Gujarat CM: is Amit Shah the dark horse?

Virendra Pandit Ahmedabad | Updated on January 17, 2018 Published on July 08, 2016

A red herring? This 2014 photograph shows Gujarat Chief Minister Anandiben Patel tying a rakhi to BJP President Amit Shah in Ahmedabad PTI

Like Modi in 2002, the BJP President is seen as the only one who can retain the State for the party

When Narendra Modi led the BJP to a massive victory in the Lok Sabha polls of 2014, his lieutenant Amit Shah was the favourite to replace him as Gujarat Chief Minister. It was not to be as the Prime Minister-designate persuaded a reluctant Shah to let Anandiben Patel take over the role. Shah, whose strategy had won Uttar Pradesh for the BJP, was pitch-forked into national politics, later becoming the BJP’s national President.

Two years hence, Anandiben has proven “ineffective” as Chief Minister, what with the BJP’s support base of Patidars threatening to move away, the sacking of Union Minister Mansukh Vasava alienating the tribal community, and an agitation of OBCs led by Rupesh Thakore rocking the boat further. Also, Anandiben turns 75 in November; Modi has discouraged retaining those above the age in BJP ministries across the country.

The party cannot afford to lose power in a State it has ruled for over a quarter of a century, and for this, the party will need a strong leader in place. And, more importantly, many believe Shah is the man for the job.

A routine visit?

Shah landed in Gujarat on Wednesday, the day Prime Minister Modi left for Africa.

Technically, just a BJP MLA from Naranpura constituency in Ahmedabad, the BJP President’s engagement diary revived speculation about the ‘fate’ of Anandiben. Although both swear by Modi, they do not see eye-to-eye. On Wednesday, it was only after Shah left the Jagannath Temple here that Anandiben arrived for the traditional puja ahead of the 139{+t}{+h} Rath Yatra.

On Wednesday and Thursday, a number of State Ministers — Bhupendrasinh Chudasma, Ramanlal Vora, Pradipsinh Jadeja, and Shankar Chaudhry — lined up to meet Shah at his residence here. State BJP President Vijay Rupani, also a Cabinet Minister and a spokesman for both the BJP and its government, held a closed-door meeting with Shah. Rupani dubbed these meetings as ‘routine’, aimed at discussing ‘organisational’ matters.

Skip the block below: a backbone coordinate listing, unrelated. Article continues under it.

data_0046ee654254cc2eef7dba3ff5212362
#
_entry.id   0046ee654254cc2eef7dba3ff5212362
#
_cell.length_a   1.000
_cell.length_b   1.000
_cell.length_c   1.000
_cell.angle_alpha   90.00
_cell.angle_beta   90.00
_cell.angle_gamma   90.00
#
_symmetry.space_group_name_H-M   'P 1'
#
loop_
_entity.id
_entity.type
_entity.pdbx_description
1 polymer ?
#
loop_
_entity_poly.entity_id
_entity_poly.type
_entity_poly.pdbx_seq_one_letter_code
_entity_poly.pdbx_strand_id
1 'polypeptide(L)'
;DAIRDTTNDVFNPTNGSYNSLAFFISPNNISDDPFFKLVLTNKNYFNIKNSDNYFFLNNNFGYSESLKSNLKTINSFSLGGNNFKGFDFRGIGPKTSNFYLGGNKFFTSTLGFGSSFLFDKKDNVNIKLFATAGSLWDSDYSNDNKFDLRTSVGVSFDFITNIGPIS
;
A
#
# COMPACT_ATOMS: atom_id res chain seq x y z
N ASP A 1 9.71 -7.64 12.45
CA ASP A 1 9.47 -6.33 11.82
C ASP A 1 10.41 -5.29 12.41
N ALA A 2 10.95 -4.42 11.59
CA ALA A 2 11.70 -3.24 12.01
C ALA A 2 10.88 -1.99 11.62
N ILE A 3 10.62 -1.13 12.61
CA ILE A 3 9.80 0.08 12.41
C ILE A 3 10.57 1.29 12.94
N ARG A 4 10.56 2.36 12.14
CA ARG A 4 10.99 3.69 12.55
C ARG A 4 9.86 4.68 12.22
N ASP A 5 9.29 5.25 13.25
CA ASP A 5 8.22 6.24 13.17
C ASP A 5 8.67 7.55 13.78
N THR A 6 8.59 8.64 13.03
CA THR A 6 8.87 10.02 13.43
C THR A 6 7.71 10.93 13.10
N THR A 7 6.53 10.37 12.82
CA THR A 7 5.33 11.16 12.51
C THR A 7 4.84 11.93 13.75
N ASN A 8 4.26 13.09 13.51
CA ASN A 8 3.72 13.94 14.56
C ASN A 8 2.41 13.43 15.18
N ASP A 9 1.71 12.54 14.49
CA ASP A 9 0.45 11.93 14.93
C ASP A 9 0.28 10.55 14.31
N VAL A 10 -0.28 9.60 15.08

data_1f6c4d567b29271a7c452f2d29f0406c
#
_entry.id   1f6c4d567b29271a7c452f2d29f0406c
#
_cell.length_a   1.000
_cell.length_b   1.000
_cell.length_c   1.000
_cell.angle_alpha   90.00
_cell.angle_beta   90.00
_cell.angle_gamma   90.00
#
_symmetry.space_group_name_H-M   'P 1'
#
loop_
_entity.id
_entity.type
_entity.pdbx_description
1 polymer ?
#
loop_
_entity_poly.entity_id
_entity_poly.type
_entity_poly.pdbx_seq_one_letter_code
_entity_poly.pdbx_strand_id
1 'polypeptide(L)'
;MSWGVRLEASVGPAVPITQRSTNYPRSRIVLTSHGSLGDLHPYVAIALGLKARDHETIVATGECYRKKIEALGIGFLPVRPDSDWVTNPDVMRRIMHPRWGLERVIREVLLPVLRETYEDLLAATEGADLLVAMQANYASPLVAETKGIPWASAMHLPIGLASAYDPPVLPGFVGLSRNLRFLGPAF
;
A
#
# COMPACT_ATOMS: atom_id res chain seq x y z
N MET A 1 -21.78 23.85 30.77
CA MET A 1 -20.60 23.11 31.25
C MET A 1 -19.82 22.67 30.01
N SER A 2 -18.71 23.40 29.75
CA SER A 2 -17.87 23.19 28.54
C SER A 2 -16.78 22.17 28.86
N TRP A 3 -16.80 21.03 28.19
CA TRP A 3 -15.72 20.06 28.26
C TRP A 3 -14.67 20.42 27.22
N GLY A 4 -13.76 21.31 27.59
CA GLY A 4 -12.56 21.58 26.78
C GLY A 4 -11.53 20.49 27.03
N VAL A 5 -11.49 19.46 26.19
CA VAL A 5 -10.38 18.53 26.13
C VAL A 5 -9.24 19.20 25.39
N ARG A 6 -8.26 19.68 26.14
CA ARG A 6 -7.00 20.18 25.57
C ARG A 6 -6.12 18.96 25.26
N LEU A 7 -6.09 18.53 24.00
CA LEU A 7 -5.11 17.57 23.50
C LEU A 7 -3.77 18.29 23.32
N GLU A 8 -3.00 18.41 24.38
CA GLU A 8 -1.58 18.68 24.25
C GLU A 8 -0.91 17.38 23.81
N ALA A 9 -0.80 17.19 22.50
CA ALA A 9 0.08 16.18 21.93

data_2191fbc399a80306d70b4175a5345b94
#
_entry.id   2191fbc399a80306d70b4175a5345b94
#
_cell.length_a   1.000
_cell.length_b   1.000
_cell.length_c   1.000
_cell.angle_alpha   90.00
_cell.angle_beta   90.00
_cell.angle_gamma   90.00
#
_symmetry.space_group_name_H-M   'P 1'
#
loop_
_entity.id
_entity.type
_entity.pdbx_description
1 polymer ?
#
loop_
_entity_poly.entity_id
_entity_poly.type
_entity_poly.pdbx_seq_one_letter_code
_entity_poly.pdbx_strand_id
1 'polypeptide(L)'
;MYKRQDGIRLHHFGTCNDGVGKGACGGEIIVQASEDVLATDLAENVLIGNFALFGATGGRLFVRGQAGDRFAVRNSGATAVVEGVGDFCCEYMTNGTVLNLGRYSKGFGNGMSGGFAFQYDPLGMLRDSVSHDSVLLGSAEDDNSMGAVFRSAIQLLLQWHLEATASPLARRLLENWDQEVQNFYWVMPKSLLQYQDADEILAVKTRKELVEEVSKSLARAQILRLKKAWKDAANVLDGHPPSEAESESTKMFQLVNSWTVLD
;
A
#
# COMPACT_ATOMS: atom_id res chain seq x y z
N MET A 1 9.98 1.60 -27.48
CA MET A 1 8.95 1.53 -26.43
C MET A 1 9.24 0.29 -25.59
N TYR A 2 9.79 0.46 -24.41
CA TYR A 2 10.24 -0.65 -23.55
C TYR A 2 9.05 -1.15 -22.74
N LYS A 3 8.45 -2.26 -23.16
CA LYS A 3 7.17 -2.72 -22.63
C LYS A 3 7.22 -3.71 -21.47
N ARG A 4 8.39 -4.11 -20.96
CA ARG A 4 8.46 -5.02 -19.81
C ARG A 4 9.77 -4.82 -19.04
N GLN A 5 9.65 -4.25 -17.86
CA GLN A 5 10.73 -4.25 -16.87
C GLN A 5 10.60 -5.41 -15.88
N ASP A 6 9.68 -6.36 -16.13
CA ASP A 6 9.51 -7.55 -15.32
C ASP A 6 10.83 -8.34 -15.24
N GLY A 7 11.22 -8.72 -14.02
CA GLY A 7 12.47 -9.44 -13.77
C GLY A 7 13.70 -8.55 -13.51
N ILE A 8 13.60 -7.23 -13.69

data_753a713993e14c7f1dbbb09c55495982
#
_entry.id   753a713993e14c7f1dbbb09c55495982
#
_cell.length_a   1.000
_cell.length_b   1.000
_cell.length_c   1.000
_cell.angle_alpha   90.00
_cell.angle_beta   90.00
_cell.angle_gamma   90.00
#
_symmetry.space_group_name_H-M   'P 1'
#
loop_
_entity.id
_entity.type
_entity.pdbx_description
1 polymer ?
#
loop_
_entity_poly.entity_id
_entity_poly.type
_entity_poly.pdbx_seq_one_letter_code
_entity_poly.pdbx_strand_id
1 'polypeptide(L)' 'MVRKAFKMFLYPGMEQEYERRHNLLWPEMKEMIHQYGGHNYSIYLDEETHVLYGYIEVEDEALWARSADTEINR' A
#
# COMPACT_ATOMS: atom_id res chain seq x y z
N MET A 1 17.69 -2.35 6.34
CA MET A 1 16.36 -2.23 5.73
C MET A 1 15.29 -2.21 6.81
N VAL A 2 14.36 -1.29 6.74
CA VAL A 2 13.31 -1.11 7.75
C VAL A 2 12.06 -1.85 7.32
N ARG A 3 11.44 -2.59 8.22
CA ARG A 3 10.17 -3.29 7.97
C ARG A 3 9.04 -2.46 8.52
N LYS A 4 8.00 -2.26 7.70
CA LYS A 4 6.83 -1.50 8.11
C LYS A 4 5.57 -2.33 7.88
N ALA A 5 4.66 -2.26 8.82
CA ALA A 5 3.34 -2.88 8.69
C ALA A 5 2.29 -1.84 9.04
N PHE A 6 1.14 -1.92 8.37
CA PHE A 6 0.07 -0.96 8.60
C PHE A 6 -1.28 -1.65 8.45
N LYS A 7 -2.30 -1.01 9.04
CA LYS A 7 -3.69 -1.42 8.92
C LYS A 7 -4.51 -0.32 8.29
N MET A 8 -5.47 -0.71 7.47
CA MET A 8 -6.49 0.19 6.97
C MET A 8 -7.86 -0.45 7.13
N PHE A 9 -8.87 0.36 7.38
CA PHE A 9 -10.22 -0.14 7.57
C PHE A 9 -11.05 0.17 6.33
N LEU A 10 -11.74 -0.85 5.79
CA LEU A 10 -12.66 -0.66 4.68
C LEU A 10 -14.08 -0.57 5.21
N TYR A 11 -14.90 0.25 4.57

Paving Shah’s path

Tuesday’s reshuffle of the Union Cabinet saw the PM make a deft move. He inducted party veterans from Gujarat, Parshottam Rupala and Mansukh Mandavia, both leading Patidar leaders and Rajya Sabha MPs who aspired for the CM’s chair. Political circles here see the development as ‘clearing’ the path for Shah to replace Anandiben.

History repeats itself.

In 2001, Modi was sent packing to Delhi by then Chief Minister Keshubhai Patel. But, eventually, it was Modi who was (rightfully) perceived as the only person who could retain Gujarat for the BJP in the 2002 Assembly polls. Similarly, in 2016, Shah is viewed as the only option to win the next year’s crucial Vidhan Sabha polls in the PM’s home State.

Curiously, Modi, who hails from the well-to-do trader caste of oil-crushers — the Ghanchi community that was included in the OBC list in the 1990s — had succeeded a Patidar CM (Keshubhai). If Shah, who too is from the trader caste, succeeds Anandiben, history will repeat itself.

Shah, a former stock broker, is expected to neutralise caste-based dissentions in the BJP’s support base, which has weakened over the last couple of years, and keep the western State within the ruling party’s fold.

Other CM probables whose names have been floated regularly — Saurabh Patel, Nitin Patel, et al — are believed to be just ‘red herrings’ to distract from the real candidate (Shah). However, if Modi decides to replace Anandiben, but not with Shah, he could prefer Bhikhubhai Dalsania, the low-profile State General Secretary of the BJP, a Patidar. His name had figured prominently, just before Anandiben was chosen to succeed Modi as CM in May 2014.

But if Shah gets the job, the question is: what happens to his other responsibilities as BJP chief, such as the Assembly elections in UP, Punjab, and Uttarakhand next year. And, what about Modi’s continued hold on the NDA-BJP in New Delhi? That’s another story altogether.

Published on July 08, 2016
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